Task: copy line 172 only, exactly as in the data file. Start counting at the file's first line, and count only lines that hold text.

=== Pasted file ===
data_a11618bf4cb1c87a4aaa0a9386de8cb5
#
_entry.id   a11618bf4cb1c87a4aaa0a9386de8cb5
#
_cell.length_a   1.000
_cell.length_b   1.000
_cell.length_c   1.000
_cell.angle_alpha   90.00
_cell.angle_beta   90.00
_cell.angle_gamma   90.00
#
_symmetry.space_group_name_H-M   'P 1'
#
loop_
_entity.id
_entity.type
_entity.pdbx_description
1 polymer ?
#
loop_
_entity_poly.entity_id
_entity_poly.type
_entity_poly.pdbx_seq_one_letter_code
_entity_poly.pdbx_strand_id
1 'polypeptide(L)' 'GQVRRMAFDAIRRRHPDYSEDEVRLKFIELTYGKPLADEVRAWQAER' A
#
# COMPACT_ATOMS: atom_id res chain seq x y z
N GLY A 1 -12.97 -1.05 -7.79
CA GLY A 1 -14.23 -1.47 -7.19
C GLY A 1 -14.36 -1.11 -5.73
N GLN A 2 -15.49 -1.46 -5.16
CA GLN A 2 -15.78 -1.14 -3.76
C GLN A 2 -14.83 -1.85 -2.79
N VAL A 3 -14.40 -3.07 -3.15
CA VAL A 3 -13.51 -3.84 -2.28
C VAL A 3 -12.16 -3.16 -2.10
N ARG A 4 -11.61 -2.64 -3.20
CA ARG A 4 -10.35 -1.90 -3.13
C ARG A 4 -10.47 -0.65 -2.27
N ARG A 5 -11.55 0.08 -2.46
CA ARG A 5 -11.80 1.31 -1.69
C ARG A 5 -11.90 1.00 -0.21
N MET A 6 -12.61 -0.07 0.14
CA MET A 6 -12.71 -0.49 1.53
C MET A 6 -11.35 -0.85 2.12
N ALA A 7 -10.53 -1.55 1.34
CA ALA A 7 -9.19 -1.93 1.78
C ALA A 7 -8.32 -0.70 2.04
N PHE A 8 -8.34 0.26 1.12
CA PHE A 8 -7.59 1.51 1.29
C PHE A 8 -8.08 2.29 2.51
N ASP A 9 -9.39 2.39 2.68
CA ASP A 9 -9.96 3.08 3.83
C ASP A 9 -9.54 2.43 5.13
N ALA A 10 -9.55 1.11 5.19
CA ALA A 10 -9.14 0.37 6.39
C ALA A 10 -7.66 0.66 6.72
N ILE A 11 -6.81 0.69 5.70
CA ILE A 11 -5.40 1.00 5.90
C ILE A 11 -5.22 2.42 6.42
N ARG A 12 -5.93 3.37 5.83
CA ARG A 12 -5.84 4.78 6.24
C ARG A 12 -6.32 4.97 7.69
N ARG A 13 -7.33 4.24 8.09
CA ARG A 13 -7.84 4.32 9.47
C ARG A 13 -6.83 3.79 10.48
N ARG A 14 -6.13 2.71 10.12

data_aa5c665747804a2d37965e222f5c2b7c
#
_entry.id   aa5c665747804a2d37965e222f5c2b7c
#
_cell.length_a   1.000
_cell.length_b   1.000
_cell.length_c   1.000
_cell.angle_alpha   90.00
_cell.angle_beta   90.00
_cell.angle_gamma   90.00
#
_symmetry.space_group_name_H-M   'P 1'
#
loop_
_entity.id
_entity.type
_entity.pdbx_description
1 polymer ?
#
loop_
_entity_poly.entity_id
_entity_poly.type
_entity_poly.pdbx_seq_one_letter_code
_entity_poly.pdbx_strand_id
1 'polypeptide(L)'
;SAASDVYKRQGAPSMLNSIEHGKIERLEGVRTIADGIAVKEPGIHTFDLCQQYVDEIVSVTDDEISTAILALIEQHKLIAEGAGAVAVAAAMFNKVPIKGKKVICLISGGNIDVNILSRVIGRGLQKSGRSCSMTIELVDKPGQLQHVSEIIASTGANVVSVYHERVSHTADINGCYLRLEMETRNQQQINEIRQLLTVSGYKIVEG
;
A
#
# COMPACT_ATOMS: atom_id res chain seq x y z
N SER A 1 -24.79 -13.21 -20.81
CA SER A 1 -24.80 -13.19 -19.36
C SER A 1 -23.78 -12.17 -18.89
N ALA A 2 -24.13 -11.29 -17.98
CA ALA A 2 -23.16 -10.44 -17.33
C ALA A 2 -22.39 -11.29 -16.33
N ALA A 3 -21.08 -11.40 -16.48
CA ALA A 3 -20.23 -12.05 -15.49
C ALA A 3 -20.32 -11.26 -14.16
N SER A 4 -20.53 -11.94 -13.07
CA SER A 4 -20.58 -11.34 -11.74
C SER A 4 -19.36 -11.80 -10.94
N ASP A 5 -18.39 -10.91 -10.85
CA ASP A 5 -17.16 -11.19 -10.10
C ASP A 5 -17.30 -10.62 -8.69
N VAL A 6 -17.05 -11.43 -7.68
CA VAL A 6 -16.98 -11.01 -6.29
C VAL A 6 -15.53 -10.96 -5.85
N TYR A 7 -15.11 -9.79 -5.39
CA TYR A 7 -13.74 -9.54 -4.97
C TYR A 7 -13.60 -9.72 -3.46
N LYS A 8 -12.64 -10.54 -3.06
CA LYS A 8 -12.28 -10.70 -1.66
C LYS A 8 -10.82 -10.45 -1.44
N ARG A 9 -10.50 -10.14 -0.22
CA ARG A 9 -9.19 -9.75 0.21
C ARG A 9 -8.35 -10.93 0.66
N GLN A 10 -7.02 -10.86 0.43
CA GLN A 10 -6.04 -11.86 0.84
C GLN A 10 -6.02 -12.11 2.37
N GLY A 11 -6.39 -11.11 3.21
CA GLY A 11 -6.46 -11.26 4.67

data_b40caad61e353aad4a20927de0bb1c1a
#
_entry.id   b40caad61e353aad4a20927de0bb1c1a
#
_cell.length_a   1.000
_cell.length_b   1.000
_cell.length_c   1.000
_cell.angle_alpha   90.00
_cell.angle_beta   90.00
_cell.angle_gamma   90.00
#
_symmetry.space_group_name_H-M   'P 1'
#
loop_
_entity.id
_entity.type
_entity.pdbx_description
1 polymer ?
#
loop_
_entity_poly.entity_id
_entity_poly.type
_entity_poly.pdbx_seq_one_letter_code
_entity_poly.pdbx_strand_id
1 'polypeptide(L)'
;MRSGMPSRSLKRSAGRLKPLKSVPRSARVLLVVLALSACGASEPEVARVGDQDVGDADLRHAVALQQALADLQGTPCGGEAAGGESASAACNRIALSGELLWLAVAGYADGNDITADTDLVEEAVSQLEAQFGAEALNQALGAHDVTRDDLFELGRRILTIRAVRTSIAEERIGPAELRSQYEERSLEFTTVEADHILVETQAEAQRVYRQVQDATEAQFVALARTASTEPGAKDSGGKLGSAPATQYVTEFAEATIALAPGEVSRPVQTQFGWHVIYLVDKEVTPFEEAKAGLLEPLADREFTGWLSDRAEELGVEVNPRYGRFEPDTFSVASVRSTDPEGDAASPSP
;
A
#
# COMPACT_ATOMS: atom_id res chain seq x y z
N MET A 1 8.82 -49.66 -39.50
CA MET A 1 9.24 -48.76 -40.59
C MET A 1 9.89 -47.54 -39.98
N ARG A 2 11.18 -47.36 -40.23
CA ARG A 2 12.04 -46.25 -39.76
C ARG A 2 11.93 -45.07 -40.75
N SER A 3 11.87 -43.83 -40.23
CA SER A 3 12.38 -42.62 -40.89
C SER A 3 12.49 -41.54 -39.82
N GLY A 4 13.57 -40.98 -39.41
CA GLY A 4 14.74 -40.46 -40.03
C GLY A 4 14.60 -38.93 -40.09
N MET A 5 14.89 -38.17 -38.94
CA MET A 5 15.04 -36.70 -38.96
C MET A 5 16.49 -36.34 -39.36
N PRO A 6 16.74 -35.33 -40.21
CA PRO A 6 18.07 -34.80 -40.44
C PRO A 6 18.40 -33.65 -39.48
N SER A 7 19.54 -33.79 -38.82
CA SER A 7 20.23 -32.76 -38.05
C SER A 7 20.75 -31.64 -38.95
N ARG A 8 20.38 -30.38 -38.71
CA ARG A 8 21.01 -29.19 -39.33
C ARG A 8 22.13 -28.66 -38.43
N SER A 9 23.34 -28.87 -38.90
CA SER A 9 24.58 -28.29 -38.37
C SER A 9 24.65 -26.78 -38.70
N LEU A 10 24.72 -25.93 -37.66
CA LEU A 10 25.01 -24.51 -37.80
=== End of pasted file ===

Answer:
N MET A 5 14.89 -38.17 -38.94